agency group shakedown has begun, belatedly, to shake up Chicago.
And Leo Burnett caught a cold in the mid-90s. It was - again - not that
it was doing anything particularly wrong, more that it had begun to
appear off the pace in relation to its rivals. After five decades of
continual growth, suddenly clients were leaving and growth was stagnant
between 1995 and 1998.
Something had to be done, but Burnett's options were limited. As a
private company, it could not afford to make the necessary investments
in new technology-related services. It also lagged behind several of its
key rivals in both strength of network and its capabilities in
Global account consolidations of the kind that transform agencies are
few and far between. There is little hope of funding major acquisitions
organically. As is the case with several of its Madison Avenue
counterparts, in the new dotcom era some of the very attributes that
stood Burnett in good stead could now very easily make it appear a
Into this cheery picture (and remember, many agencies would have killed
to have Leo Burnett's problems) entered the relatively unknown name of
Haupt, when he was announced as Rick Fizdale's successor this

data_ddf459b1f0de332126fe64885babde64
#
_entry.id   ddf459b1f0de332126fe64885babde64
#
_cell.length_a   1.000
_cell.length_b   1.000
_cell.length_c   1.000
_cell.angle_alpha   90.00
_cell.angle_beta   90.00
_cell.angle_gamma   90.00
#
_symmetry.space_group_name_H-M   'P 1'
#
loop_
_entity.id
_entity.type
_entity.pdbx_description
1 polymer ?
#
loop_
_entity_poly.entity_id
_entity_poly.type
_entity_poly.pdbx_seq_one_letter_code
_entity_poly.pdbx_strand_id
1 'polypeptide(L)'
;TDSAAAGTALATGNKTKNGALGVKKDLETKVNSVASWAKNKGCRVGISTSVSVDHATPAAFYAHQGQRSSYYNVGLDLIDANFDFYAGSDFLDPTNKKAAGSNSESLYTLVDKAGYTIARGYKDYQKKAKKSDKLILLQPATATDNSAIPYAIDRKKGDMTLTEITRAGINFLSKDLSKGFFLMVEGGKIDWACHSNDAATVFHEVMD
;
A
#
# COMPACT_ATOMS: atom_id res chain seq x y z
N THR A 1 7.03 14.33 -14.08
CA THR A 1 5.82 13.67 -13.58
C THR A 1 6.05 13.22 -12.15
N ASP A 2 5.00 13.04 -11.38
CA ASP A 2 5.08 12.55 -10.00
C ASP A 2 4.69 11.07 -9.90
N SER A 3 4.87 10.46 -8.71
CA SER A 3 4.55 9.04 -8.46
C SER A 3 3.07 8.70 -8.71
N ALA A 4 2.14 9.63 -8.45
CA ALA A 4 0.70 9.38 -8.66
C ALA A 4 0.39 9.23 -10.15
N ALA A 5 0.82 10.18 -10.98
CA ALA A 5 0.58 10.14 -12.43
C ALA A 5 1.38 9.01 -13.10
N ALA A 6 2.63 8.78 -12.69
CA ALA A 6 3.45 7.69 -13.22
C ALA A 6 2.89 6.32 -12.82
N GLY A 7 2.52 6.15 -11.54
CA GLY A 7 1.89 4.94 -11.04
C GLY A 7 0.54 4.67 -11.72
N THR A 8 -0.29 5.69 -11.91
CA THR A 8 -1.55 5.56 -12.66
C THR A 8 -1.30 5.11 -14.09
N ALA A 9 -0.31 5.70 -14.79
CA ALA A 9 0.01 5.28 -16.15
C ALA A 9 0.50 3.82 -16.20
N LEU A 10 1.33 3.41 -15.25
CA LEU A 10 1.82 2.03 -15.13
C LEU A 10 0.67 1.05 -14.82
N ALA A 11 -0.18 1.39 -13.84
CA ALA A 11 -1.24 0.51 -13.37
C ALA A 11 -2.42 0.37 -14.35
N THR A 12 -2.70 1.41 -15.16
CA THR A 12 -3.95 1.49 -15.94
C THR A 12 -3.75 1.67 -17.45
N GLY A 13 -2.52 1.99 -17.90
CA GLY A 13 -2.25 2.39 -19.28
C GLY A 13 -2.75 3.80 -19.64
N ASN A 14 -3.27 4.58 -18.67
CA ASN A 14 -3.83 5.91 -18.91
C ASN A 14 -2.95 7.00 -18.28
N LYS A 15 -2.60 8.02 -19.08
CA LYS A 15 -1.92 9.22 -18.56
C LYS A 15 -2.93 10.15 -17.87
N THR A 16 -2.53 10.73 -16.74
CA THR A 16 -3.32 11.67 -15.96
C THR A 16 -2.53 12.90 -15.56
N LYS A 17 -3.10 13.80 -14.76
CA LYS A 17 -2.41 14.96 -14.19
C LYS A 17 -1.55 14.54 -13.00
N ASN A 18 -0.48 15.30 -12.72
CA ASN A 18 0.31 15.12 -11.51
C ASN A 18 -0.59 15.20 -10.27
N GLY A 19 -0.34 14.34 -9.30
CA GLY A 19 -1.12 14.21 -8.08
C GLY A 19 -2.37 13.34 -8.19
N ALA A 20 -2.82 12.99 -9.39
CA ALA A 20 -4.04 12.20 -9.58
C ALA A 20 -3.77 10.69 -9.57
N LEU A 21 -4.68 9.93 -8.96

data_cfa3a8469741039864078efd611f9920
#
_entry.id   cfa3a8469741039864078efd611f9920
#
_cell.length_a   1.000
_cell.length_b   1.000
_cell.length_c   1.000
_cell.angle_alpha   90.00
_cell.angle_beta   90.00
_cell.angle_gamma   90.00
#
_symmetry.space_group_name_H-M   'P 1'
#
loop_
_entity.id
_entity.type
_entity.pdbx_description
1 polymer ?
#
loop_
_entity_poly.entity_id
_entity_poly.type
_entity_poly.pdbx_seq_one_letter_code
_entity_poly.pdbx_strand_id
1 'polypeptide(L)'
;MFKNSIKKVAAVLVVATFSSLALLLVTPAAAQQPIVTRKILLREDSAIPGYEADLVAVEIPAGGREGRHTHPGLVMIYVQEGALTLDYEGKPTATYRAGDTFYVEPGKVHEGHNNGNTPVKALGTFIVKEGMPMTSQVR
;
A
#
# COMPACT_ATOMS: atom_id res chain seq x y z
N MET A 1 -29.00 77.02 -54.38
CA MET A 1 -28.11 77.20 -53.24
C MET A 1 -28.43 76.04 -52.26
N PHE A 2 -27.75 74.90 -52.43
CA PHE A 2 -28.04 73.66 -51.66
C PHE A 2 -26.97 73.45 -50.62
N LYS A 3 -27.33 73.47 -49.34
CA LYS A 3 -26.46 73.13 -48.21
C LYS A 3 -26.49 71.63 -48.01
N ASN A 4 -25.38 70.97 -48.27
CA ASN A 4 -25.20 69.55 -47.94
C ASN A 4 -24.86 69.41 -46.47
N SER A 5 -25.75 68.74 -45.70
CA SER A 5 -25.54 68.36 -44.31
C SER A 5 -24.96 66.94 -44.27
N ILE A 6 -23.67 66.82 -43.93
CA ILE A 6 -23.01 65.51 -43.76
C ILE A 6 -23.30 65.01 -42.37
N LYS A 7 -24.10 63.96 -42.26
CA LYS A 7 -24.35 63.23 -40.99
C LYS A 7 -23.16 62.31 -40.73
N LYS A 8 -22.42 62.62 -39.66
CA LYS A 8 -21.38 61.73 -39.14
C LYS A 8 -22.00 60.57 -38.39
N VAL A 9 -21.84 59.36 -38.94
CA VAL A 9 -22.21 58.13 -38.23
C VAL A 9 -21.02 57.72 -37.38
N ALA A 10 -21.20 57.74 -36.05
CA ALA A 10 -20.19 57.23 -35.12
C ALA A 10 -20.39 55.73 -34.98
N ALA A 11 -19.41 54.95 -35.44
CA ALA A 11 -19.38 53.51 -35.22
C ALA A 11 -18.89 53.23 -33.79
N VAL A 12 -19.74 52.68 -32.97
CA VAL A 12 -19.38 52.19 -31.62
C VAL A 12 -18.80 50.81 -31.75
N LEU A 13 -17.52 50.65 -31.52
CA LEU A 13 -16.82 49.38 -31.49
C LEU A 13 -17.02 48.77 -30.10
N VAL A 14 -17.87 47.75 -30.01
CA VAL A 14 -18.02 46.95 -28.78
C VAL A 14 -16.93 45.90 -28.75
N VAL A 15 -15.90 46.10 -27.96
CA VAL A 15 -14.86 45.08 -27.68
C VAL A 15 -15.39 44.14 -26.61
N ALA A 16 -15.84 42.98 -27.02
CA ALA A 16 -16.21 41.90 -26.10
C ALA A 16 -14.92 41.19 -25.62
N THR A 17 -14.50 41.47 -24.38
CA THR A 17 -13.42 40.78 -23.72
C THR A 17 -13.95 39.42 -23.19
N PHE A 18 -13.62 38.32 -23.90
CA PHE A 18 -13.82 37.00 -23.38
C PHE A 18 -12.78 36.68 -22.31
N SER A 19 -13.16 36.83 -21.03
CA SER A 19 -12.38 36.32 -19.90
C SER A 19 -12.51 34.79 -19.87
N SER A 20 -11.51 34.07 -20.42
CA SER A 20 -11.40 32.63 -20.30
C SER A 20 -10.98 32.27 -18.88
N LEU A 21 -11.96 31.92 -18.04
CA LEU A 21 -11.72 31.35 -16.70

Haupt was born in Hornchurch, Essex, and had no intention of being an
adman. A flying buff, he joined the Fleet Air Arm until a car accident
left him with a fractured skull. A friend suggested accountancy and he
joined Unilever, soon finding himself in West Africa.
He moved across to marketing and, almost inevitably, ended up at Lever
International Advertising Services (Lintas) as a brand manager on Omo in
Brazil, not long before the Interpublic Group bought Lintas.
At this point in the story Haupt allows himself one of many bursts of
laughter. The irony of being snapped up by Phil Geier is not lost on the
man who has just stolen the MacManus Group from under the nose of the
But was the formation of BDM really just a piece of opportunism - as has
been suggested? And is it a neat solution to an increasingly pressing
problem, or was it just a huddling together of two desperate